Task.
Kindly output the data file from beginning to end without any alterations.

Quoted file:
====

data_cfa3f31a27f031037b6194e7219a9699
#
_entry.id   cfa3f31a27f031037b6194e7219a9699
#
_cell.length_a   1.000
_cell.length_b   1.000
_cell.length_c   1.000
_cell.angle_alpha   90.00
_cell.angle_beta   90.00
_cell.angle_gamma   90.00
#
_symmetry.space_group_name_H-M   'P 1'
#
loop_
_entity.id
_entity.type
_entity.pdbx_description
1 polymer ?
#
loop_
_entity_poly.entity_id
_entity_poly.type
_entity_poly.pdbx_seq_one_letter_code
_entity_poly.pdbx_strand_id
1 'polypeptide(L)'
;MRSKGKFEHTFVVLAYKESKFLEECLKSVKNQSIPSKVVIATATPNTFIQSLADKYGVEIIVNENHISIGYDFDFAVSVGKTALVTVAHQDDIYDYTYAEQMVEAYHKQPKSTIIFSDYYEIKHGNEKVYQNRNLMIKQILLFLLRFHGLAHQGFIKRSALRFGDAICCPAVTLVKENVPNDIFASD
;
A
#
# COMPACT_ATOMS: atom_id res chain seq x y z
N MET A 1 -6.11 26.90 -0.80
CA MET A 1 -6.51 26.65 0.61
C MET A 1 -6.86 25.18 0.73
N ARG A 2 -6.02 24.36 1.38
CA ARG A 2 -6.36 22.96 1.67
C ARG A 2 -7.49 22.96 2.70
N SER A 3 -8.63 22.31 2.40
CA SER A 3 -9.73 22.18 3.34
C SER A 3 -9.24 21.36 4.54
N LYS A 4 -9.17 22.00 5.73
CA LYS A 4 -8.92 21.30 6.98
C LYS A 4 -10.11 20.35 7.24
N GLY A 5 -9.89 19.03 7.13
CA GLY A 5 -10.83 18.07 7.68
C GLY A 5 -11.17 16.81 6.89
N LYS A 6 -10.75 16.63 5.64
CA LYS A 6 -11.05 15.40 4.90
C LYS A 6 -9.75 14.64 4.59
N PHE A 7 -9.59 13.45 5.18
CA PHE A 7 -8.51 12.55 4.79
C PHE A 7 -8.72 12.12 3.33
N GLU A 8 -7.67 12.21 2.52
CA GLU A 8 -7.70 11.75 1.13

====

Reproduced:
data_cfa3f31a27f031037b6194e7219a9699
#
_entry.id   cfa3f31a27f031037b6194e7219a9699
#
_cell.length_a   1.000
_cell.length_b   1.000
_cell.length_c   1.000
_cell.angle_alpha   90.00
_cell.angle_beta   90.00
_cell.angle_gamma   90.00
#
_symmetry.space_group_name_H-M   'P 1'
#
loop_
_entity.id
_entity.type
_entity.pdbx_description
1 polymer ?
#
loop_
_entity_poly.entity_id
_entity_poly.type
_entity_poly.pdbx_seq_one_letter_code
_entity_poly.pdbx_strand_id
1 'polypeptide(L)'
;MRSKGKFEHTFVVLAYKESKFLEECLKSVKNQSIPSKVVIATATPNTFIQSLADKYGVEIIVNENHISIGYDFDFAVSVGKTALVTVAHQDDIYDYTYAEQMVEAYHKQPKSTIIFSDYYEIKHGNEKVYQNRNLMIKQILLFLLRFHGLAHQGFIKRSALRFGDAICCPAVTLVKENVPNDIFASD
;
A
#
# COMPACT_ATOMS: atom_id res chain seq x y z
N MET A 1 -6.11 26.90 -0.80
CA MET A 1 -6.51 26.65 0.61
C MET A 1 -6.86 25.18 0.73
N ARG A 2 -6.02 24.36 1.38
CA ARG A 2 -6.36 22.96 1.67
C ARG A 2 -7.49 22.96 2.70
N SER A 3 -8.63 22.31 2.40
CA SER A 3 -9.73 22.18 3.34
C SER A 3 -9.24 21.36 4.54
N LYS A 4 -9.17 22.00 5.73
CA LYS A 4 -8.92 21.30 6.98
C LYS A 4 -10.11 20.35 7.24
N GLY A 5 -9.89 19.03 7.13
CA GLY A 5 -10.83 18.07 7.68
C GLY A 5 -11.17 16.81 6.89
N LYS A 6 -10.75 16.63 5.64
CA LYS A 6 -11.05 15.40 4.90
C LYS A 6 -9.75 14.64 4.59
N PHE A 7 -9.59 13.45 5.18
CA PHE A 7 -8.51 12.55 4.79
C PHE A 7 -8.72 12.12 3.33
N GLU A 8 -7.67 12.21 2.52
CA GLU A 8 -7.70 11.75 1.13